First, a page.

The History of The Big Easel
The Big Easel is an enormous recreation of one of Vincent van Gogh’s famous still life paintings from his 1888 Sunflower Series. This oversized canvas was painted by Canadian artist Cameron Cross for his Big Easel Project.
The project aimed to recreate seven of Gogh’s art pieces from his famous Sunflower series to be mounted in seven different global locations. The location depended on its relation to the original artist Vincent van Gogh or sunflowers.
Cross has since made three of his targeted seven paintings. He began the project in 1998 in Altona, famously known as the Sunflower Capital of Canada.
His second city of choice was Emerald, Central Queensland, in 1999. Emerald was also a suitable choice because of its sunflower production and the annual sunflower festivals held in the town. Finally, the third piece of the project was mounted in 2000 in Kansas, nicknamed the Sunflower State of the United States.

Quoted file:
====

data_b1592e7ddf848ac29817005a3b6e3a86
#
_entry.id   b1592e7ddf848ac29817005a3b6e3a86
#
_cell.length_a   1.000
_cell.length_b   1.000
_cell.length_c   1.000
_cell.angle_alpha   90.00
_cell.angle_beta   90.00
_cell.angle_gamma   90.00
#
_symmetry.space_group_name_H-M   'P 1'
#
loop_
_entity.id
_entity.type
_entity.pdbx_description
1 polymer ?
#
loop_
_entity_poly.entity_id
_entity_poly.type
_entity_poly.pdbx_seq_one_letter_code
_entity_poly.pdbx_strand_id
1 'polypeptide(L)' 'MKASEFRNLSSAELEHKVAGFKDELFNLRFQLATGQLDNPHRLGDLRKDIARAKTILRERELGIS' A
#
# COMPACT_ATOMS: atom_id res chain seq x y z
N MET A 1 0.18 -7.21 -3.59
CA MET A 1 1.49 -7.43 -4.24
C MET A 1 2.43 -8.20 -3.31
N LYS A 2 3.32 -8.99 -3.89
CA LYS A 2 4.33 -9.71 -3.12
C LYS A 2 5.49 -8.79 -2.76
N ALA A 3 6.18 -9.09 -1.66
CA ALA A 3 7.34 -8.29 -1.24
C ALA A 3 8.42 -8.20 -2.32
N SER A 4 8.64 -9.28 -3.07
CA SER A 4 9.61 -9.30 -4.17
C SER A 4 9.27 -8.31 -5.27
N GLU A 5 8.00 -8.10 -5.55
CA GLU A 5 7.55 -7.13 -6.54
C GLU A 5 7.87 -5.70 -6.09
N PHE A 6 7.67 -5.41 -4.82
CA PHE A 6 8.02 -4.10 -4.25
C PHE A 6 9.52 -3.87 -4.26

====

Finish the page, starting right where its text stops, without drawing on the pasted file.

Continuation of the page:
The Big Easel in Emerald is said to be the largest painting in the Southern Hemisphere. Cross did an excellent job ensuring that the results of his work would be durable for ages. The canvas measuring 7 x 10 metres was created with 24 sheets of plywood laminated together from four panels. The panels were then reinforced with fibreglass and sealed with a gel coat.
He used about 50 litres of high-performance paint to spray and hand-paint the 17,000-kilogram masterpiece. The painting was then mounted onto three steel tubings measuring 30 by 30 square centimetres, which elevated it 25 metres off the ground.
The huge painting is now a famous landmark and roadside attraction adding to the beauty of the surrounding sunflower fields of Emerald.
Away from sunflowers, Queensland is home to other roadside attractions such as: